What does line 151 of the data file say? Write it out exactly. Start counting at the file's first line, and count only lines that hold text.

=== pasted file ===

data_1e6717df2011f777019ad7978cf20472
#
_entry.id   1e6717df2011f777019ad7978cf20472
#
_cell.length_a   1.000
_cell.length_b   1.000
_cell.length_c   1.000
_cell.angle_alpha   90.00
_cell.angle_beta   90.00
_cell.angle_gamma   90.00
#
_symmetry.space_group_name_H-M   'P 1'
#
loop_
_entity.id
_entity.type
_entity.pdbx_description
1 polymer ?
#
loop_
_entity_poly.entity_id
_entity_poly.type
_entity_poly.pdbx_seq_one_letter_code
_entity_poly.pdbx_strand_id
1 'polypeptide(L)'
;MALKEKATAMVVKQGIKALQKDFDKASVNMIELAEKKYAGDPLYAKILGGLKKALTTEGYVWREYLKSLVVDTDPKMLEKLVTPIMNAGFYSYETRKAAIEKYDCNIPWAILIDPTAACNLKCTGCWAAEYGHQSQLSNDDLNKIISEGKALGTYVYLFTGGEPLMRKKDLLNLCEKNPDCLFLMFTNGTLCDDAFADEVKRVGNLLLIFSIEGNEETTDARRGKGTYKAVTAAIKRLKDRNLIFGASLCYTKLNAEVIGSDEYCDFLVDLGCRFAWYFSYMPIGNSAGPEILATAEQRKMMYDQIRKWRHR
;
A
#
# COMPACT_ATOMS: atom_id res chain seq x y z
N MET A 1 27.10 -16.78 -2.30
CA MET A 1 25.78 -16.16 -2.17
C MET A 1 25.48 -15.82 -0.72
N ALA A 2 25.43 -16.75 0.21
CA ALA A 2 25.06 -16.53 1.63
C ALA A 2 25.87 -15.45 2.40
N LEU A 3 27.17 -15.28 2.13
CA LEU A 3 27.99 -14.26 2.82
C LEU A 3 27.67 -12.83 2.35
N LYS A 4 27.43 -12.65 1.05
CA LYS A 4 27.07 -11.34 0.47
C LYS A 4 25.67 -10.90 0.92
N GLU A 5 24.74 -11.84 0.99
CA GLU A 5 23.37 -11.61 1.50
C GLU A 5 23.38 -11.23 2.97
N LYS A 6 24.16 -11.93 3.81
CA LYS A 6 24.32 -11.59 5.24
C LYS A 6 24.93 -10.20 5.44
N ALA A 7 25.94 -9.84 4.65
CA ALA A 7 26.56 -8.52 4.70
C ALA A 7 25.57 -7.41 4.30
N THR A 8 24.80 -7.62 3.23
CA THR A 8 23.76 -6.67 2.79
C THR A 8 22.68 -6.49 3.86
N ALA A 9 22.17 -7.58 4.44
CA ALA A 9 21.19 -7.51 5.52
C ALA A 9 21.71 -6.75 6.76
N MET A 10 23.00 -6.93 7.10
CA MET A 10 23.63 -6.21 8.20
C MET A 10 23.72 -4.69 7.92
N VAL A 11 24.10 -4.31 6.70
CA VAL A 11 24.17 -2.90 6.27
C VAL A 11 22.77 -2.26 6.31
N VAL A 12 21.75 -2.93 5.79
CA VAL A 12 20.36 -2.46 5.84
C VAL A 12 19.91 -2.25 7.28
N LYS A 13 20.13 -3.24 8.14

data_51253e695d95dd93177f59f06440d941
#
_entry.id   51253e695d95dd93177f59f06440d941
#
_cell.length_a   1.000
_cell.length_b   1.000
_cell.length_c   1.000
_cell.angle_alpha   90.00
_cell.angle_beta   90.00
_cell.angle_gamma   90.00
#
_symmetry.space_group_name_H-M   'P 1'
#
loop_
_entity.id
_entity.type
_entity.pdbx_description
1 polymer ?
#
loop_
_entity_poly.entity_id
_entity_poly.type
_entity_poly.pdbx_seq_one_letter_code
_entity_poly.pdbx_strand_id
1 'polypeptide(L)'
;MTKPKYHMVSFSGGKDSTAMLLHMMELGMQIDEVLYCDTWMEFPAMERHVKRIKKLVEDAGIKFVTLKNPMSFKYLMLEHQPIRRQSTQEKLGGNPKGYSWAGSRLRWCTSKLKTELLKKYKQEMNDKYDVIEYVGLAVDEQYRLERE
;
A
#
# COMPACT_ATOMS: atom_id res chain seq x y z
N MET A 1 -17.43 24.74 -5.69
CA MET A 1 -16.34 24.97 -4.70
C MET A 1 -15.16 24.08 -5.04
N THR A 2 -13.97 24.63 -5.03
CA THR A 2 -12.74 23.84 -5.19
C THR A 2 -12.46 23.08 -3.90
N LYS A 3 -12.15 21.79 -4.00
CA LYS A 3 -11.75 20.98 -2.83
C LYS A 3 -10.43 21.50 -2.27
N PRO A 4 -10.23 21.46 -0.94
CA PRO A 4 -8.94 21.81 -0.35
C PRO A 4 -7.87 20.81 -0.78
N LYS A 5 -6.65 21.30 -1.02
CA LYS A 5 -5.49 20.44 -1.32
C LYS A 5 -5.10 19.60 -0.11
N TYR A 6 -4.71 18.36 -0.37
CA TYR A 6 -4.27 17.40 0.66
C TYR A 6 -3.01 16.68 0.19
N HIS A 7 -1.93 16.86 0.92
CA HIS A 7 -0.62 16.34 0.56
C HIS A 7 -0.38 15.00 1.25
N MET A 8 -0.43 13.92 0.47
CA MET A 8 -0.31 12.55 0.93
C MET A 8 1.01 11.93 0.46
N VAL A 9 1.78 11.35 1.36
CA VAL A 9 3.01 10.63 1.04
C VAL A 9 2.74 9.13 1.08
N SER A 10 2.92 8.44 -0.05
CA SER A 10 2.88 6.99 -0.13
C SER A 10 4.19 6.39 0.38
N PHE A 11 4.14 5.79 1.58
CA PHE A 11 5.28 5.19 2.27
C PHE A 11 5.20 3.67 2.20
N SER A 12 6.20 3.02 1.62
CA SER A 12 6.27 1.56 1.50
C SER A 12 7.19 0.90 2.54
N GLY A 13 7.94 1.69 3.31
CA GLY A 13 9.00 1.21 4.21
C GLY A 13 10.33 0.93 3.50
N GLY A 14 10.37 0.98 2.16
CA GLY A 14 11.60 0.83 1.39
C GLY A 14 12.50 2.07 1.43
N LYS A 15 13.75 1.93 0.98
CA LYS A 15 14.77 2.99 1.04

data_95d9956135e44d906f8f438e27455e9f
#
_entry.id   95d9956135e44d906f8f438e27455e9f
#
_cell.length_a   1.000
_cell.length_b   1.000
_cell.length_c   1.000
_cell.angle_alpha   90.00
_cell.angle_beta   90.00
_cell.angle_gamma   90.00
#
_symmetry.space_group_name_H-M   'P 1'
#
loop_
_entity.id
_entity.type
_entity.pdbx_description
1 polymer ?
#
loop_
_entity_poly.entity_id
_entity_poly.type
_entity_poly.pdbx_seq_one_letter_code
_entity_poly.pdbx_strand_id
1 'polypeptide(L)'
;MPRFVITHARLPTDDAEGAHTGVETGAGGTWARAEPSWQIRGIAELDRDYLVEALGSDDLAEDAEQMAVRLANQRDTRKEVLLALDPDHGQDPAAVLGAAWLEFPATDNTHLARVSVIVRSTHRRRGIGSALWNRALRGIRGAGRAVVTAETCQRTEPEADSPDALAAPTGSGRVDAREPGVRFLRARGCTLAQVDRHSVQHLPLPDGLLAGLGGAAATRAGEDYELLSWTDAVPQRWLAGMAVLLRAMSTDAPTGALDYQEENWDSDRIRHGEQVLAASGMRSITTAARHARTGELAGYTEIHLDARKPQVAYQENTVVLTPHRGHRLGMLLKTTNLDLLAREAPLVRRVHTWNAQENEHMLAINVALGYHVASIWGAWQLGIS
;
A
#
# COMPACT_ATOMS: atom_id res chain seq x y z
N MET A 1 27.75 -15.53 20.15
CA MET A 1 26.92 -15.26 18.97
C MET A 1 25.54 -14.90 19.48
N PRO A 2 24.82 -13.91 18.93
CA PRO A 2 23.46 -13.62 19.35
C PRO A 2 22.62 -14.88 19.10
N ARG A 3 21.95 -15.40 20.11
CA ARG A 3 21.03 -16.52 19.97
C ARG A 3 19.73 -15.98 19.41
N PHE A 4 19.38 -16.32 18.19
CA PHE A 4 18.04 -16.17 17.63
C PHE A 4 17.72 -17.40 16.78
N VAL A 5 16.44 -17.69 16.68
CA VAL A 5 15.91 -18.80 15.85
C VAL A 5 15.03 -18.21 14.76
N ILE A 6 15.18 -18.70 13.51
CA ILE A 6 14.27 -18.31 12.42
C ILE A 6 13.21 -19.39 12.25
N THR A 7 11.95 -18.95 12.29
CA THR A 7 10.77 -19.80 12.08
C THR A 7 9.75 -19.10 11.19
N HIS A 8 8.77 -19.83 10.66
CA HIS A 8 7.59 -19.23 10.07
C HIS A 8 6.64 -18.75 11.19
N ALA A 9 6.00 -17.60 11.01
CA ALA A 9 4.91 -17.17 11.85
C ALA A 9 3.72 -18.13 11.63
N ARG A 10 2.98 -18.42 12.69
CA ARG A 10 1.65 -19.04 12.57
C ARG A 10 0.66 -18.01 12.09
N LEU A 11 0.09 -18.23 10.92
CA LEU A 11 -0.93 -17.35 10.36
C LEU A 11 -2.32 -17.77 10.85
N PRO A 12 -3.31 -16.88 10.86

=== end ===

_cell.angle_gamma   90.00